What is it about the Industrial Internet of Things that’s so special? The fact that it’s a technological revolution? Or that it brings us closer to the future? Or that it builds a world in which machines can carry out all the tasks humans cannot?
All three are good, but equipment that can make our companies more efficient and bring the global economy to a higher pedestal by performing tasks humans are too slow to accomplish is quite a feat.
SENSORS ARE MORE EFFICIENT THAN HUMANS.
Humans have certainly proven useful in the world of manufacturing. They run the floors, oversee production lines, and ensure items are delivered in a timely manner. For the most part, humans know their place and perform their duties with general ease and confidence.
But that doesn’t mean humans are capable of everything. With today’s growing technology and the power of the IIoT, machines are now inter-connected with each other, and produce data at much faster speeds. This information is ultimately used to garner information regarding operations (i.e. what issues require attention, what parts aren’t working to their full capacities, etc.) Executives and factory managers can then oversee production and stay on top of all their daily business.
Data is produced too fast for humans to gather themselves. Our minds and hands can only work up to a certain point before they start to get tired. If 50 employees were working in-sync to collect data from a single sensor, it would still take too long. We couldn’t decipher in one day what sensors can in mere hours. They’re faster, stronger and more efficient. Period.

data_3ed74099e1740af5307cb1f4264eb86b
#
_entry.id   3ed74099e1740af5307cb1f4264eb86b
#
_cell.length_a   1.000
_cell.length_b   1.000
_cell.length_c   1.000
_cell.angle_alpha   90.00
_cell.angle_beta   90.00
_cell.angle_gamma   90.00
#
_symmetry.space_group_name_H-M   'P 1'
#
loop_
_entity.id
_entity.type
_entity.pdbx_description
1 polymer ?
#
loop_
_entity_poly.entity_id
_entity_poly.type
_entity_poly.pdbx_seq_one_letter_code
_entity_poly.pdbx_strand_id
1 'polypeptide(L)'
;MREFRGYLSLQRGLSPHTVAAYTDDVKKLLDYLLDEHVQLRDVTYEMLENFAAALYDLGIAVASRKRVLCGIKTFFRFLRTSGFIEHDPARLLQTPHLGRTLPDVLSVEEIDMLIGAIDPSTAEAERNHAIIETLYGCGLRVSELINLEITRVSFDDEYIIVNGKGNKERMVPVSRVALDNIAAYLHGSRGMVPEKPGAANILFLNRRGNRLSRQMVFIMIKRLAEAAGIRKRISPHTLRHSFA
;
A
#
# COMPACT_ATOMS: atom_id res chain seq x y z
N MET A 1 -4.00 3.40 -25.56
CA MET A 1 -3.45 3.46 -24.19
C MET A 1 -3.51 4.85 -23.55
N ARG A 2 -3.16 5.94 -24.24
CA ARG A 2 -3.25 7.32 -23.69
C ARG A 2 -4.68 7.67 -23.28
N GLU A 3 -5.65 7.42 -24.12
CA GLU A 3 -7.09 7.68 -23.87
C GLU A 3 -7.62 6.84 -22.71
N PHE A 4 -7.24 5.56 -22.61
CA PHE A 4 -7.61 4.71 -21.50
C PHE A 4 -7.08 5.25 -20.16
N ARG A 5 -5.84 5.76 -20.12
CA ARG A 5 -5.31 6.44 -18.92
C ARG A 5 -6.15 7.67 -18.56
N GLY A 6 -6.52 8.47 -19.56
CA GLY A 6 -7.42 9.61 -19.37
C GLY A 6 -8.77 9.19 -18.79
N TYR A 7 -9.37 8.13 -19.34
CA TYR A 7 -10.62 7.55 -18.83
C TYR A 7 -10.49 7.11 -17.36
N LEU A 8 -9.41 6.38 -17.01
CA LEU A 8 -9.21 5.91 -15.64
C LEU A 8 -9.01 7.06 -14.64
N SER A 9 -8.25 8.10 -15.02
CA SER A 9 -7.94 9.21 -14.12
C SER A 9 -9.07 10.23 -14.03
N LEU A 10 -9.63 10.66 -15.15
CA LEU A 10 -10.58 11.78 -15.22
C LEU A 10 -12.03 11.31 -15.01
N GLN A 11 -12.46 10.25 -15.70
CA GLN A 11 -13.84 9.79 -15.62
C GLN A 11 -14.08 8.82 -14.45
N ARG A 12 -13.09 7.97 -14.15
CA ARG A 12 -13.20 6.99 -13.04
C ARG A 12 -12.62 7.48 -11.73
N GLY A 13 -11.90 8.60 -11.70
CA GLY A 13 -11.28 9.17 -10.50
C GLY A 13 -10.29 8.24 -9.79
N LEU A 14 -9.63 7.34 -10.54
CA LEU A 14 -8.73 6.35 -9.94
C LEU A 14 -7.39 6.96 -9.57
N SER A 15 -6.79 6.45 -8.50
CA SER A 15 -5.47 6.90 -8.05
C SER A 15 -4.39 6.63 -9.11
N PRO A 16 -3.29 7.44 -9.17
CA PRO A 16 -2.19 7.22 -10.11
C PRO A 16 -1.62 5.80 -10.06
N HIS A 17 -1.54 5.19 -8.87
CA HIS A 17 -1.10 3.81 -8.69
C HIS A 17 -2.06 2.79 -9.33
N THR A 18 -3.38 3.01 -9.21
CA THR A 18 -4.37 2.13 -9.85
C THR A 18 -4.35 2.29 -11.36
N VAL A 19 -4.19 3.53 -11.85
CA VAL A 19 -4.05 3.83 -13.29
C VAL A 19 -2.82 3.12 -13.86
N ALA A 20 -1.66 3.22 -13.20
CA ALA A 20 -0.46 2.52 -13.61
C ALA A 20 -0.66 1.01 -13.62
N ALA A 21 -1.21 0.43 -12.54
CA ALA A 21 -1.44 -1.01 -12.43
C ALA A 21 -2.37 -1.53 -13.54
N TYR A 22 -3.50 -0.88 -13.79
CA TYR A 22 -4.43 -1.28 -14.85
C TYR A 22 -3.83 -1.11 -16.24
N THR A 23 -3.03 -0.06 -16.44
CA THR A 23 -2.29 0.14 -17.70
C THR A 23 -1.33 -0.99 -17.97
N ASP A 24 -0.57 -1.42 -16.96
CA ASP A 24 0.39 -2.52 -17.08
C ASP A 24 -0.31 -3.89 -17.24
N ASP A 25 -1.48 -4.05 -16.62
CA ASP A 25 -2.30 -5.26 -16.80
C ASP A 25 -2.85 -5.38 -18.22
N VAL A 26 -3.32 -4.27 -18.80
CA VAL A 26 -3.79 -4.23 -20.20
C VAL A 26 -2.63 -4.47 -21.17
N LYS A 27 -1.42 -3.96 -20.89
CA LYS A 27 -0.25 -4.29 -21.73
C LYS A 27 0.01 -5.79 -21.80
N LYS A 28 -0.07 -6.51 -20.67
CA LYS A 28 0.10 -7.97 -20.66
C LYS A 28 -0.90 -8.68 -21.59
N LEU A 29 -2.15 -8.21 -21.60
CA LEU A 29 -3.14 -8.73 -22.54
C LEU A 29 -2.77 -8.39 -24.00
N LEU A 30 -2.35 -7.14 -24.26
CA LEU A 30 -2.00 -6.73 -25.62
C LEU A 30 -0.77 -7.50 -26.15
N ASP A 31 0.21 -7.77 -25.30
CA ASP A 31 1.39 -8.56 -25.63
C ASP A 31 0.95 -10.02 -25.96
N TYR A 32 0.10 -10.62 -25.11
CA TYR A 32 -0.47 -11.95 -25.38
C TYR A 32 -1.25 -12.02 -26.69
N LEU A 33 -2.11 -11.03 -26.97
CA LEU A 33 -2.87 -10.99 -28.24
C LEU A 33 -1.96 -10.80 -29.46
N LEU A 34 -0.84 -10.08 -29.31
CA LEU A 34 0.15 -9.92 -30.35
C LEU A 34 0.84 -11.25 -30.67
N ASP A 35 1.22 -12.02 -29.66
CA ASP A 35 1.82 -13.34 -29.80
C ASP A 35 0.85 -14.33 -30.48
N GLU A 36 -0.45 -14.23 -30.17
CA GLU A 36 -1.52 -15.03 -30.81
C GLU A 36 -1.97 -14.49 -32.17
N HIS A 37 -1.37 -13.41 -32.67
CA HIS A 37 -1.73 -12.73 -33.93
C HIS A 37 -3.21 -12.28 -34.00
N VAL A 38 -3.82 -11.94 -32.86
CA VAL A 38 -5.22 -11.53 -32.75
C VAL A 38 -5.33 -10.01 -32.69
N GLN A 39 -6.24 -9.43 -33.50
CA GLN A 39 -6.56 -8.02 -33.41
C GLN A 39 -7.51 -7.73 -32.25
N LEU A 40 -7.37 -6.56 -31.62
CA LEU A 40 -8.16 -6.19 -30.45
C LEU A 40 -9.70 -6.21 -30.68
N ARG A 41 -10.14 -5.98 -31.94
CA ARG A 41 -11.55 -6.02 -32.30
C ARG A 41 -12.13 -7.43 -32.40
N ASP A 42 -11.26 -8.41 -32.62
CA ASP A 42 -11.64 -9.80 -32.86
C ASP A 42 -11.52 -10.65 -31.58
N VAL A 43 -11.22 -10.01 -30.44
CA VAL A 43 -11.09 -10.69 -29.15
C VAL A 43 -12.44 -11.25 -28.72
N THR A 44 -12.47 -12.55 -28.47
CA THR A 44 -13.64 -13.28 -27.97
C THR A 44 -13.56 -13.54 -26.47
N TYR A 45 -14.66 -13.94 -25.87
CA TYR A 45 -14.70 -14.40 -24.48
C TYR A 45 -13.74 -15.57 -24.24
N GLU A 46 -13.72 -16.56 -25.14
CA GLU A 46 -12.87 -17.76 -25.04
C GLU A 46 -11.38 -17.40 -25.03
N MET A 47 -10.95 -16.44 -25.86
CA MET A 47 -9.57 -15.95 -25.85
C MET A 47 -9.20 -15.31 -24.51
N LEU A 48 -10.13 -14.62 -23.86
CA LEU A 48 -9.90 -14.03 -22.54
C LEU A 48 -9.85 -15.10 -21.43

THIS IS A GOOD THING!
But this isn’t necessarily something to cry about. As human beings, it’s important to know our weaknesses, and understand when it’s time to step aside and let the “big boys” jump in. The IIoT optimizes production lines, and can increase their efficiency through careful sensor placement and monitoring. For example, some sensors may be monitoring rising temperatures in factory machines and see that these temperatures are somehow decreasing efficiency (or vice versa).
Intelligent sensors and lower-cost sensors ultimately work together with wireless connectivity and big data processing tools to make the process of data collection cheaper and easier than it has ever been. Granted a manufacturer owns equipment or machinery “designed to operate within a certain temperature, vibration or stress range,” sensors can ultimately be used to monitor factory activity on a regular basis should anything move out of range. This can initially tackle and prevent malfunctions before they become too heavy or difficult to handle.
The real clincher in all this is how sensors allow machines to communicate with each other. “Digital conversations” are what allow machines to share and exchange data, and inform one another about where issues are stemming from. Executives then see this data projected onto a central source and decipher or diagnose which areas require immediate attention. They can schedule maintenance from there, make decisions with ease, and work to ensure all equipment remains in tip-top shape.
As with any company, we’ve learned that communication is key. It would appear this rule applies to both humans and machinery alike, and for operations to work and be effective, the exchange of information in multiple capacities is indeed necessary. Without this exchange, humans and sensors cannot get the data they need to make informed decisions about what to replace, repair, or keep as is. This constant flow of communication is what every factory or global enterprise needs to stay afloat, make improvements, and grow with time, and the IIoT is undoubtedly readying the world for a heightened sense of production and economic change.